quality DX-coded Infrared film?

Discussion in '35mm Cameras' started by Chris, Apr 11, 2004.

  1. Chris

    Chris Guest

    Can anyone recommend a good I/R 35mm film with DX-coding?

    Thanks.
     
    Chris, Apr 11, 2004
    #1
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  2. I am not all that well informed about I/R, but as I recall many years
    ago when I looked at it, film speed was not really very useful.
    Experimentation was needed. The spectrum sensitivity of meters is designed
    to fit visible light. The meters did not provide predictable accurate
    metering. If my memory is correct (it is from pre DX days) I don't see
    where DX coding would be of much use, unless things have changed.
     
    Joseph Meehan, Apr 12, 2004
    #2
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  3. Chris

    Chris Guest

    The camera I want to experiment with requires film in DX coding, otherwise
    it'll read as ISO 100 by default.

    Thanks.
     
    Chris, Apr 12, 2004
    #3
  4. Chris

    Skip M Guest

    AFAIKA, there are no true IR films with DX coding, since your exposure will
    vary due to conditions and use. The closest thing I know to IR with DX
    coding is Ilford SFX, a near IR film, and I believe Konica makes one, too,
    but I can't remember the designation. What camera are you using? If you
    are shooting IR, or near IR film, you'll need to use a red filter, a 25 red
    is the weakest that will show any effects, the deeper red, the better the
    effect. But if you can't attach a filter, IR is pretty useless. If you are
    using an SLR, generally you can select the ISO, and override the default.
    But ISO 100 is a fair starting place, anyway. 50 is better, though.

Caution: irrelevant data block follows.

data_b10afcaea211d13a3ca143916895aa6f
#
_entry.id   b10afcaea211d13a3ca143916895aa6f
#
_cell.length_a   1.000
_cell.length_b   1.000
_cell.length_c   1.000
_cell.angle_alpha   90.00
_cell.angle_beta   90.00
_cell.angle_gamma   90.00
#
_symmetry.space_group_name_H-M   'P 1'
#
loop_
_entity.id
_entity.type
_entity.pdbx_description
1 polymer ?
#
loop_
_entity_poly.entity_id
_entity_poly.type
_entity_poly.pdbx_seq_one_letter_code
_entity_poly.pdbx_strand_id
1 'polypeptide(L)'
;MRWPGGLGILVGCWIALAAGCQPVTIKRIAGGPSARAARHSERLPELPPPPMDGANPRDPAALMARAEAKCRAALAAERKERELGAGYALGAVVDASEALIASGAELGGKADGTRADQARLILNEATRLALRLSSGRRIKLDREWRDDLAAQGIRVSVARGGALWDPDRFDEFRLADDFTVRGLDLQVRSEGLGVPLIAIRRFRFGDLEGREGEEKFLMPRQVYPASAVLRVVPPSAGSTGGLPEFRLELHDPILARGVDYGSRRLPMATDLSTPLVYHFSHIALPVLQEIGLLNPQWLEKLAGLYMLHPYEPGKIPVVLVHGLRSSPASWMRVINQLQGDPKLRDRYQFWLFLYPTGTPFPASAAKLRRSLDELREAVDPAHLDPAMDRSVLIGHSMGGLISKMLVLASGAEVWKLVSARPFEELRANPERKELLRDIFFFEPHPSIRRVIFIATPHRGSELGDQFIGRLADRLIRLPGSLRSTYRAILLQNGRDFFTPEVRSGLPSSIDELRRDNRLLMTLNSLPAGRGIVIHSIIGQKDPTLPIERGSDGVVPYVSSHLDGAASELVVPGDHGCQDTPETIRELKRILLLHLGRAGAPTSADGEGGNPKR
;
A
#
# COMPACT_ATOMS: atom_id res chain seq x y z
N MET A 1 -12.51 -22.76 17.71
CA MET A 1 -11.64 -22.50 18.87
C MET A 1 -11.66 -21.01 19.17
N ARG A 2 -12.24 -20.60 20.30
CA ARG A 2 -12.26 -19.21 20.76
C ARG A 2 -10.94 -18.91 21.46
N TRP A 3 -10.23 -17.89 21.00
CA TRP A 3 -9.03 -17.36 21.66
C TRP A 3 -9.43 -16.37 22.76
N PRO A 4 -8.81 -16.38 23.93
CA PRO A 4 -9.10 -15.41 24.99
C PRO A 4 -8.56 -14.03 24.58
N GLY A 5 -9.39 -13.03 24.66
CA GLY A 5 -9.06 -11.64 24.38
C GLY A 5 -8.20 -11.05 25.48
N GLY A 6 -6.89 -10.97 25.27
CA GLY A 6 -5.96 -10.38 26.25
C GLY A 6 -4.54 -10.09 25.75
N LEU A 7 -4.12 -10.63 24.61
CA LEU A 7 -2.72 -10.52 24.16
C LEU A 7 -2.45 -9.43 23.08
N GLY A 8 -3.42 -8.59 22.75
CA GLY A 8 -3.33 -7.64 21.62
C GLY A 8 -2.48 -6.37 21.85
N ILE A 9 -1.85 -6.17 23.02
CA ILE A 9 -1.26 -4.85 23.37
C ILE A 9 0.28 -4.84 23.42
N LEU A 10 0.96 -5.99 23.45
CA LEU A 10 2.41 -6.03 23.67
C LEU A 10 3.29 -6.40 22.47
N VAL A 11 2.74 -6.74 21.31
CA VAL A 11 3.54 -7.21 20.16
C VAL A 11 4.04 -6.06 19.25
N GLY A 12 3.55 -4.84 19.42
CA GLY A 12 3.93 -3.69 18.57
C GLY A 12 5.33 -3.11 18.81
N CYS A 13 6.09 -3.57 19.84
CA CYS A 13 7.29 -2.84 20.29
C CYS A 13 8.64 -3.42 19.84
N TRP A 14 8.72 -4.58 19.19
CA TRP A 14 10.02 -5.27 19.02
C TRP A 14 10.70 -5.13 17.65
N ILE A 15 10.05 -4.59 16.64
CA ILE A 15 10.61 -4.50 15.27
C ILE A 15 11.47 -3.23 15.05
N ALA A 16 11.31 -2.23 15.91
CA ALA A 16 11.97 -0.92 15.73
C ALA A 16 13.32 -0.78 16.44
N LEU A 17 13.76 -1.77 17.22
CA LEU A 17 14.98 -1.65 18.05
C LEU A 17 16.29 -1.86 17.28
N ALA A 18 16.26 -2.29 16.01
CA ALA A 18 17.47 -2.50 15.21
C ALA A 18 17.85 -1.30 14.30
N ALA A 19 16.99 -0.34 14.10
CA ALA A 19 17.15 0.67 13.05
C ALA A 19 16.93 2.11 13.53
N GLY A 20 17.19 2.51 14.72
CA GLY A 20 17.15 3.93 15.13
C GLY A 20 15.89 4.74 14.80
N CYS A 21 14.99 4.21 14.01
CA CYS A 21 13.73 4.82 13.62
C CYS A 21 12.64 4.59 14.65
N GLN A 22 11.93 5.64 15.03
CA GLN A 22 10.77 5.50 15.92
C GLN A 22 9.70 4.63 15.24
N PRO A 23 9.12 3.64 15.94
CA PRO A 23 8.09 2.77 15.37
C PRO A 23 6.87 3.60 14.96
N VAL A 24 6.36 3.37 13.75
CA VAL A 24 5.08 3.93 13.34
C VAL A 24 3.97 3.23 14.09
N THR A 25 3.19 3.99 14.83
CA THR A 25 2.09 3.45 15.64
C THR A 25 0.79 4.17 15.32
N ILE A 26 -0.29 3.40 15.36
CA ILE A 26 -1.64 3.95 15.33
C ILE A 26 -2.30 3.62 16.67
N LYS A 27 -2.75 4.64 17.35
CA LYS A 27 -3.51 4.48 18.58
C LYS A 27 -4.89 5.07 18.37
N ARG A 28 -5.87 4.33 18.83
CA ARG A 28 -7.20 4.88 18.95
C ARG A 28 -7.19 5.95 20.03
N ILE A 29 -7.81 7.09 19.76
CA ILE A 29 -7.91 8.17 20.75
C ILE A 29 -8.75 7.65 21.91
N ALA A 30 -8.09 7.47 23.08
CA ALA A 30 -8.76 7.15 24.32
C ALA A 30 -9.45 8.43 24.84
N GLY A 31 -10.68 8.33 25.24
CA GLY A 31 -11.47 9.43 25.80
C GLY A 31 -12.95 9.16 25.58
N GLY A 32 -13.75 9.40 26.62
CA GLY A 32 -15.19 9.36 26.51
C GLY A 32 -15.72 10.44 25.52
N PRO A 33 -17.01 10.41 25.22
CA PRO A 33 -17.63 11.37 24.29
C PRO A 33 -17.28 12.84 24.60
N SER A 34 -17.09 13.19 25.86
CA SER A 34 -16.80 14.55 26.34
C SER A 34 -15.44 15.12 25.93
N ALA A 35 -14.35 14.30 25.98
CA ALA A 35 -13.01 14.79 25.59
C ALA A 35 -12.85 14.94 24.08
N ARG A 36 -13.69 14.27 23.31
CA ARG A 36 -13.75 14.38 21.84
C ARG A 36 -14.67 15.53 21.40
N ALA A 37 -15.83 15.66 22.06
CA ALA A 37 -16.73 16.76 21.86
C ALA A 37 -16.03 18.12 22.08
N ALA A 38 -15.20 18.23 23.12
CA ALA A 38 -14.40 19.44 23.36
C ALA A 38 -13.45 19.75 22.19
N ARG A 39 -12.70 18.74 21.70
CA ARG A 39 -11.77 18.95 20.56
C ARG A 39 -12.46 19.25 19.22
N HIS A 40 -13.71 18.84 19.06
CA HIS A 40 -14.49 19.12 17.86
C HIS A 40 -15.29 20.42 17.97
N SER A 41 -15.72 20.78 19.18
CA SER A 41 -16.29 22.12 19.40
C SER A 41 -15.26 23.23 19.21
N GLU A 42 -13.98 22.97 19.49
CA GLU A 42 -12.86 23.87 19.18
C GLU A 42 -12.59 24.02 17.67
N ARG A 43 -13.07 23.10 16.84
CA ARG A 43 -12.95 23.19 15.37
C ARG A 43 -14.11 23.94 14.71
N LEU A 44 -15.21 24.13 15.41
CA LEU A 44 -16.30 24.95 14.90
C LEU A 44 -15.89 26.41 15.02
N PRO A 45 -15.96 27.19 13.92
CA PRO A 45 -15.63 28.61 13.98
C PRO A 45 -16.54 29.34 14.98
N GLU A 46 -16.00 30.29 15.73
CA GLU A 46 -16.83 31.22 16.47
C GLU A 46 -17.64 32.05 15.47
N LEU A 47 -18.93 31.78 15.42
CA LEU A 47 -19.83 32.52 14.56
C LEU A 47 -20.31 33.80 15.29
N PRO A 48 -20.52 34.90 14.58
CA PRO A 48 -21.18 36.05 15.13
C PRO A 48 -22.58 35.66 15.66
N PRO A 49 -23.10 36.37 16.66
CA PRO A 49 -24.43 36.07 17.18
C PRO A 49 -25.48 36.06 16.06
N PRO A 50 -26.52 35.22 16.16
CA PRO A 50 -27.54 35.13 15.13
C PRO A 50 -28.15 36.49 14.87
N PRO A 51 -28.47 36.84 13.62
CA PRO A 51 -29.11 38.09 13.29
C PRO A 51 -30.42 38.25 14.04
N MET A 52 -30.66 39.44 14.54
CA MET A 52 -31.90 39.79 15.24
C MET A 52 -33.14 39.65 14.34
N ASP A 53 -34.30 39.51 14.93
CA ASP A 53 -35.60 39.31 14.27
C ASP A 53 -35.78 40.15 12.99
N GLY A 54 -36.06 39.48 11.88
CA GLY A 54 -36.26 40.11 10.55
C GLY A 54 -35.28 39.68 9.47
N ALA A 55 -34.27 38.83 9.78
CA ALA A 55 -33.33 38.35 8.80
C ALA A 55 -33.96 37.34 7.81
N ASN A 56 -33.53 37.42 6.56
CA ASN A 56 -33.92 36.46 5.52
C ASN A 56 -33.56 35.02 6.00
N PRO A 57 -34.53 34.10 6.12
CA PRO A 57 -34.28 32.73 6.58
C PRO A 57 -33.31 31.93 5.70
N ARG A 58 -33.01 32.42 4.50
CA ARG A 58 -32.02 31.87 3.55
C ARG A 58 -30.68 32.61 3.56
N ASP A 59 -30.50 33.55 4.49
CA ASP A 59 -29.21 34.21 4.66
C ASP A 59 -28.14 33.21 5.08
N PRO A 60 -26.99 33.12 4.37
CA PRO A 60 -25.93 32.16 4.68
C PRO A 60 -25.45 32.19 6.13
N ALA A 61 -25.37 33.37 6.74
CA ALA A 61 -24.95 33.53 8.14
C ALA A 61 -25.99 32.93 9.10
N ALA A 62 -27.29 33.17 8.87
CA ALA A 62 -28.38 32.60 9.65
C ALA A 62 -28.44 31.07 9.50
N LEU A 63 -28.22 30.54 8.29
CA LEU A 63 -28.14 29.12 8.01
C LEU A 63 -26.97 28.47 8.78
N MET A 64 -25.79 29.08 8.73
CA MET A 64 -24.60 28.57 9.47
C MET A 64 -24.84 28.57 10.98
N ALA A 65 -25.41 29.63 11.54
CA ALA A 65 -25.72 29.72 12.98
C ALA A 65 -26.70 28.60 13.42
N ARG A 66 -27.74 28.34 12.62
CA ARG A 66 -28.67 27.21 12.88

Skip M, Apr 12, 2004
    #4
  5. Chris

    columbotrek Guest

    Like another poster said, your meter will not be reliable for IR film.
    So ISO 100 is meaningless. You need to place the camera in manual and
    refer to the films data sheet for starting exposures. Then bracket a
    lot. I have been kicking around the idea of using my Olympus 2020
    digicam as an IR exposure meter. I have a suitable Range Finder film
    camera, filter, and a roll of Kodak HIE in my fridge. I am waiting for
    a good IR kind of day to go out. My idea is to record the exposure
    reading with the digicam then run a series of exposures with the film
    camera using the same IR filter. Then compare what I got. I hope to
    get a "calibrated" IR meter as I will know what the compensation will be
    for next time. Thats the great hope anyway.
     
    columbotrek, Apr 12, 2004
    #5
  6. Chris

    Chris Guest

    The Minolta 3000i won't let you override the ISO. It's 32 to 3200 DX-coded,
    or 100 if it's not DX. I checked, and there's no I/R LED in the film
    compartment to expose the bottom portion of the film inadvertently, so I'd
    like to give it a try sometime, just not sure if it'd be a good idea.
     
    Chris, Apr 12, 2004
    #6
  7. Chris

    Skip M Guest

    I'll be danged, never heard of an SLR that didn't let you set ISO. Well, I
    did say "generally." Hmmmph, "From the Mind of Minolta..."
     
    Skip M, Apr 12, 2004
    #7
  8. Interesting. Does it allow for manual exposure?
     
    Joseph Meehan, Apr 12, 2004
    #8
  9. Chris

    Nick Zentena Guest


    Does it let you set the shutter speed and aperture? Does it give you
    exposure compensation? I've got one camera that needs DX. If you want to use
    the in camera meter you just use exposure compensation. 50 is -1 one stop.